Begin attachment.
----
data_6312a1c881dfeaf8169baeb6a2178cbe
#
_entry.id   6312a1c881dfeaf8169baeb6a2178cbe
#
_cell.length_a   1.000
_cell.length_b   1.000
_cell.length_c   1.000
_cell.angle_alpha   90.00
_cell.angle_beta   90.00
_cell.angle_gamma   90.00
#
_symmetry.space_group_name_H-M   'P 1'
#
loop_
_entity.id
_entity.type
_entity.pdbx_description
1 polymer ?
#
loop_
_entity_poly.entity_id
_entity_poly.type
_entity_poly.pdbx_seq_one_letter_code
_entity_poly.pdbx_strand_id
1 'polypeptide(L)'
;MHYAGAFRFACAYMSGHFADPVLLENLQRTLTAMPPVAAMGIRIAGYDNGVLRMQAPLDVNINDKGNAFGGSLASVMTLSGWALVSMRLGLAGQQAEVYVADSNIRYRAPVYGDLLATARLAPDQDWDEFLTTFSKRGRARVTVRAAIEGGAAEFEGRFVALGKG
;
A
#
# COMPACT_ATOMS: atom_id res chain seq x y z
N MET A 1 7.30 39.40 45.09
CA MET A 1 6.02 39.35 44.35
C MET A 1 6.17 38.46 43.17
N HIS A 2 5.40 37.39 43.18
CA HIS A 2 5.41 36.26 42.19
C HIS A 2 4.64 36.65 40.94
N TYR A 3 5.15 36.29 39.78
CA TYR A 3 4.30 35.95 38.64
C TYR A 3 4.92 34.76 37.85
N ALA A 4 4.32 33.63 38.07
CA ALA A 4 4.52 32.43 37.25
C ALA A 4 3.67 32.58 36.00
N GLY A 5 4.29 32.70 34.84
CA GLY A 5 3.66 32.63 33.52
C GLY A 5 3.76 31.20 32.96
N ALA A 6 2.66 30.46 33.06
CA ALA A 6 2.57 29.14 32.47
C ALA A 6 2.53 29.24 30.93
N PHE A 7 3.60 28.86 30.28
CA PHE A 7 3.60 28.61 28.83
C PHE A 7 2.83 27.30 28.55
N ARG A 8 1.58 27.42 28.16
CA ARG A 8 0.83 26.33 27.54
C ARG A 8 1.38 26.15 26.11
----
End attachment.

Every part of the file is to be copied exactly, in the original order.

data_6312a1c881dfeaf8169baeb6a2178cbe
#
_entry.id   6312a1c881dfeaf8169baeb6a2178cbe
#
_cell.length_a   1.000
_cell.length_b   1.000
_cell.length_c   1.000
_cell.angle_alpha   90.00
_cell.angle_beta   90.00
_cell.angle_gamma   90.00
#
_symmetry.space_group_name_H-M   'P 1'
#
loop_
_entity.id
_entity.type
_entity.pdbx_description
1 polymer ?
#
loop_
_entity_poly.entity_id
_entity_poly.type
_entity_poly.pdbx_seq_one_letter_code
_entity_poly.pdbx_strand_id
1 'polypeptide(L)'
;MHYAGAFRFACAYMSGHFADPVLLENLQRTLTAMPPVAAMGIRIAGYDNGVLRMQAPLDVNINDKGNAFGGSLASVMTLSGWALVSMRLGLAGQQAEVYVADSNIRYRAPVYGDLLATARLAPDQDWDEFLTTFSKRGRARVTVRAAIEGGAAEFEGRFVALGKG
;
A
#
# COMPACT_ATOMS: atom_id res chain seq x y z
N MET A 1 7.30 39.40 45.09
CA MET A 1 6.02 39.35 44.35
C MET A 1 6.17 38.46 43.17
N HIS A 2 5.40 37.39 43.18
CA HIS A 2 5.41 36.26 42.19
C HIS A 2 4.64 36.65 40.94
N TYR A 3 5.15 36.29 39.78
CA TYR A 3 4.30 35.95 38.64
C TYR A 3 4.92 34.76 37.85
N ALA A 4 4.32 33.63 38.07
CA ALA A 4 4.52 32.43 37.25
C ALA A 4 3.67 32.58 36.00
N GLY A 5 4.29 32.70 34.84
CA GLY A 5 3.66 32.63 33.52
C GLY A 5 3.76 31.20 32.96
N ALA A 6 2.66 30.46 33.06
CA ALA A 6 2.57 29.14 32.47
C ALA A 6 2.53 29.24 30.93
N PHE A 7 3.60 28.86 30.28
CA PHE A 7 3.60 28.61 28.83
C PHE A 7 2.83 27.30 28.55
N ARG A 8 1.58 27.42 28.16
CA ARG A 8 0.83 26.33 27.54
C ARG A 8 1.38 26.15 26.11